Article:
BETHESDA – John McMillen really liked his old 1989 Escort.
It handled well. It stayed relatively clean. And it saved him when someone sideswiped and totaled it on Old Georgetown Road a rainy April morning in 1994.
“I can still remember the whole thing,” said McMillen, a 30- year-old teacher from Gaithersburg. “The guy just turned left in front of me. There was no way I could have stopped.”
His was just one of nearly 96,000 reported accidents on Maryland roads last year. Such crashes can happen at any time of day for any number of causes, according to a Capital News Service computer analysis of data from the Maryland State Highway Administration.
SHA’s traffic department compiles accident data to determine when accidents happen, and why.
“We can use the data as a tool to find out whether there are high accident intersections, and what we can do to help prevent accidents in the future,” said Chuck Brown, an SHA spokesman.
Nevertheless, the crashes continue to happen, often with devastating consequences. In 1994:
* 111 people were killed and 3,060 were hurt in accidents involving pedestrians;
* Roughly 35 percent of the 605 fatal accidents were alcohol-related; and
* 42,565 accidents involved some sort of injury.
Laws requiring seat belt use and motorcycle helmets have decreased the fatality rates, but they cannot stop driver error.
Almost 37,000 accidents last year were caused by what police call “failure to give full attention.” Those type of accidents occur when a driver fiddles with the radio, looks away from the flow of traffic or makes a similar misstep. Of those accidents, 272 involved a fatality.
Nearly 75 percent of all accidents were the result of errors by the driver, such as speeding, changing lanes incorrectly, driving under the influence of drugs or alcohol or following too closely.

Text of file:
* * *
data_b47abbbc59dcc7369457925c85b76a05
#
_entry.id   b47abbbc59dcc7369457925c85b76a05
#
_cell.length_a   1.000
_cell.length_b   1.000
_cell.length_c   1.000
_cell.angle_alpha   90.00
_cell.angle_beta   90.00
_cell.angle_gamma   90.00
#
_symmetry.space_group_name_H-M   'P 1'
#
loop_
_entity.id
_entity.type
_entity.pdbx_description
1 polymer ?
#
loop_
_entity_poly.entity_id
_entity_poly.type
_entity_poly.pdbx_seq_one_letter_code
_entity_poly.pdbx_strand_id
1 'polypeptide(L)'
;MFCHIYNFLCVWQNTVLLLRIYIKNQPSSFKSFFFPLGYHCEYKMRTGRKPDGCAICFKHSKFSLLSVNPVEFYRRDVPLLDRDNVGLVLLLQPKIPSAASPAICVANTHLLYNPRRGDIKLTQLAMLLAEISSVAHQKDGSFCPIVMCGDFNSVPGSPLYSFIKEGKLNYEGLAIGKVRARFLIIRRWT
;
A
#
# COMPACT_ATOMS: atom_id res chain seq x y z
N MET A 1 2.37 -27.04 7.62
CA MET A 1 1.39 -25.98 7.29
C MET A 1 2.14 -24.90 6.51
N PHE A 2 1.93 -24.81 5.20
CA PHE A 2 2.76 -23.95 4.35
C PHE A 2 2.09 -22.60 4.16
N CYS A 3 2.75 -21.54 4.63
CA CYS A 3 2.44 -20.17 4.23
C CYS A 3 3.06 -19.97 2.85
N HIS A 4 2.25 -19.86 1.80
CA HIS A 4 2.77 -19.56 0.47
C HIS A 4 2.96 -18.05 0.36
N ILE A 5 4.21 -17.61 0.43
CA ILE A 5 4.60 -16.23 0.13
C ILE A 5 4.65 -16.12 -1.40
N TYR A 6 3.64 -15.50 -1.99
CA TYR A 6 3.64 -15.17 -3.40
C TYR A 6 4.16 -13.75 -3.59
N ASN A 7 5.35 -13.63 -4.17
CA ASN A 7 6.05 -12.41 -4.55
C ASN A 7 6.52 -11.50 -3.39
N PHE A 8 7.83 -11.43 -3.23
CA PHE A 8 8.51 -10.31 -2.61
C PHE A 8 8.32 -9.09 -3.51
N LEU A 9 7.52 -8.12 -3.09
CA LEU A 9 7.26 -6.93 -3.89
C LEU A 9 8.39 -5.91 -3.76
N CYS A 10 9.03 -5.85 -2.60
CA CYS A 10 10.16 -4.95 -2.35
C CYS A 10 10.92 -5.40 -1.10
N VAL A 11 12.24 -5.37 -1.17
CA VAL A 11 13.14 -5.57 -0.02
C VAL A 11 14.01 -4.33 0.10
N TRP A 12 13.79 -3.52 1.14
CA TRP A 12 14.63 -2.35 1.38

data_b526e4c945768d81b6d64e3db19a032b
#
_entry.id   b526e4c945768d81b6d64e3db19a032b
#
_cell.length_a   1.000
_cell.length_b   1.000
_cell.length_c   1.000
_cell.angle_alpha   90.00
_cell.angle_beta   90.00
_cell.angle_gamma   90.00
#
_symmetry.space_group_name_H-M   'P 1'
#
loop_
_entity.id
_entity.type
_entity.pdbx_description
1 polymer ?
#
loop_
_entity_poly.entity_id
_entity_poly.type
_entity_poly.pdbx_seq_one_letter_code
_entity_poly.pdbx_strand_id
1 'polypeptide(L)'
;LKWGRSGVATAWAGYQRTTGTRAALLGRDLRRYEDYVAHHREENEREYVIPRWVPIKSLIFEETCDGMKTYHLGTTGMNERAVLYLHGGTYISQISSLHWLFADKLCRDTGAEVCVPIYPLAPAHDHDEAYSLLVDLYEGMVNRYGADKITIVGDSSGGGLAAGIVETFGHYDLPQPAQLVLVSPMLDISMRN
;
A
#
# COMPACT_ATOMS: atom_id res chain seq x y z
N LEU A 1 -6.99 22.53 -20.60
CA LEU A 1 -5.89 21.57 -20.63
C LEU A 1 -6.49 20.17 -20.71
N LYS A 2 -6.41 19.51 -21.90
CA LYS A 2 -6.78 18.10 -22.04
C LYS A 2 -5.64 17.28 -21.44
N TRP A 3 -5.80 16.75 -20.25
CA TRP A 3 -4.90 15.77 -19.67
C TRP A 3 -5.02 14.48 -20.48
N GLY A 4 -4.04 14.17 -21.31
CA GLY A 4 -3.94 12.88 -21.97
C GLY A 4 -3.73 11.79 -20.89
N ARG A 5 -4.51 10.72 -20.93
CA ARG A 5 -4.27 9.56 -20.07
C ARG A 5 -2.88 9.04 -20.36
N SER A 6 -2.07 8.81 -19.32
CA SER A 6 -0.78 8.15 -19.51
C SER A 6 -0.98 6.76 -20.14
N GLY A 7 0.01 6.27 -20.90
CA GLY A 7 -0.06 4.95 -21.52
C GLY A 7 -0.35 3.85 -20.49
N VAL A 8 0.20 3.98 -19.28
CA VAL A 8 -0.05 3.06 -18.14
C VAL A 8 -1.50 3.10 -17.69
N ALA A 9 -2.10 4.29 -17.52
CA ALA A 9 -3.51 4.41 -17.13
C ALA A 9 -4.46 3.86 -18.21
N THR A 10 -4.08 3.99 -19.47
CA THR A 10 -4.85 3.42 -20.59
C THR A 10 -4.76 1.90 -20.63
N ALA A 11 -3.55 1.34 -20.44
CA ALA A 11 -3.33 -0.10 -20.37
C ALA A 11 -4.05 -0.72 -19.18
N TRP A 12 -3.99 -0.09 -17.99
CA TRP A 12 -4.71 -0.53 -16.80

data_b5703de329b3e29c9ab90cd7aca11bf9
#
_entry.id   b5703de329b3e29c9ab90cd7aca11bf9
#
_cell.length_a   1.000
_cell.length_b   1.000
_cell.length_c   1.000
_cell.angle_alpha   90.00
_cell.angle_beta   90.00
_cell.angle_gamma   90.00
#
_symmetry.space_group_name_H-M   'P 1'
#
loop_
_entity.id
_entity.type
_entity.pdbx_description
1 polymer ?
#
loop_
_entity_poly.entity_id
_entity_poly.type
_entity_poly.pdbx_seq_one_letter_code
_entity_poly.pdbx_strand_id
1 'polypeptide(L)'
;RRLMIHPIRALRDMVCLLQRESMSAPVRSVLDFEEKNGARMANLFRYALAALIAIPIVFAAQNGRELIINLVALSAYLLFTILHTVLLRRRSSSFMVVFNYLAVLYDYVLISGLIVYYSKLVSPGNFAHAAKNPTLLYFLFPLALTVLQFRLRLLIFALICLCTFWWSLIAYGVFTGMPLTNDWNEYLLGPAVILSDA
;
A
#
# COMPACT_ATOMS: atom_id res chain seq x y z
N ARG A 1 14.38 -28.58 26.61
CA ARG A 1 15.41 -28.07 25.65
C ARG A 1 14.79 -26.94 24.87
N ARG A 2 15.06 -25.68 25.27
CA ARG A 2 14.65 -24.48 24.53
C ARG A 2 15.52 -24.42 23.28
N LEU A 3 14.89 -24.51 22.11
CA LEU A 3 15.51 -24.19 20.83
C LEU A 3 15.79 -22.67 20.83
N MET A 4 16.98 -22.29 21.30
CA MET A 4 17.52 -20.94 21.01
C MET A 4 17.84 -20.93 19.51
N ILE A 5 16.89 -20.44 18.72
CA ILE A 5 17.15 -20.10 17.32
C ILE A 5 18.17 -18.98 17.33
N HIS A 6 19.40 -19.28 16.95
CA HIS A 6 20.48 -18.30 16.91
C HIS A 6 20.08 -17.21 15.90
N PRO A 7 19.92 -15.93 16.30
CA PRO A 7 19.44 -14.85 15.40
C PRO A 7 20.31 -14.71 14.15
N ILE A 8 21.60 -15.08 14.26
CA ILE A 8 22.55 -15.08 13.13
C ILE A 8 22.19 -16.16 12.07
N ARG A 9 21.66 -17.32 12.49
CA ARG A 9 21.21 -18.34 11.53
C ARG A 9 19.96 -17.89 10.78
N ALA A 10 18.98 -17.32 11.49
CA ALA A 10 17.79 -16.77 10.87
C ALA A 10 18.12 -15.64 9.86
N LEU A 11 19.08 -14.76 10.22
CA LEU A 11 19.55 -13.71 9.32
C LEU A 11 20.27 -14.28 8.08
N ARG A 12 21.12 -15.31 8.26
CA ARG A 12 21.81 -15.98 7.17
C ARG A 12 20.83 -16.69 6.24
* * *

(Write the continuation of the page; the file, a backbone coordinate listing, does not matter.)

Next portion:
The remainder were the result of either weather-related cause or defective roads or signals.
More than 210 accidents were caused by “interference by the passenger.”
The myth of the “Sunday driver” was countered in Maryland last year. Of all the days of the week, Sunday accounted for the fewest number — just over 11 percent. The most number of accidents occurred on Friday (16.1 percent), followed closely by Saturday (15.8 percent).
The most dangerous time to be on the roads any day was between 3 and 7 p.m., when just over a third of all 1994 accidents took place. The morning rush hour, between 6 and 9 a.m., was the time for only 15 percent of all crashes.
The number of accidents, though not fatalities, jumped nearly 10 percent during high travel times around such holidays as July Fourth and Thanksgiving.
Speed was the cause of most most deaths on Maryland roads, accounting for 216 fatal accidents, or just over a third.
More fatal accidents occurred in the Baltimore metropolitan area than in any other Maryland area. Roughly 38 percent, or 233, of the people killed in Maryland died around Baltimore; the Washington area was next with 27 percent, or 164.
Deaths from accidents increased in both Southern Maryland (47 in 1994, up from 33) and the Eastern Shore counties (96 last year, from 62).
The link between high traffic and accidents is a strong one in Maryland. Of the 25 roads judged most dangerous because of the number and severity of accidents, 22 were in the state’s three most populous counties: Montgomery, Prince George’s, and Baltimore.
I-95 was judged to have the highest number of accidents, followed by State Route 355, better known as Rockville Pike. Baltimore’s Beltway ranked third.
State officials have set out a work plan to help reduce the number of accidents. Through initiatives, public campaigns and enforcement of speed laws, officials want to reduce the number of accidents. Among other things, they want Maryland drivers:
* to reach a level of 85 percent compliance with speed limits;
* to wear their seat belts more, up from 70 percent to 75 percent;
* to decrease the pedestrian and overall fatality rate; and * to lower the percentage of crashes caused by a failure to obey traffic signals. -30-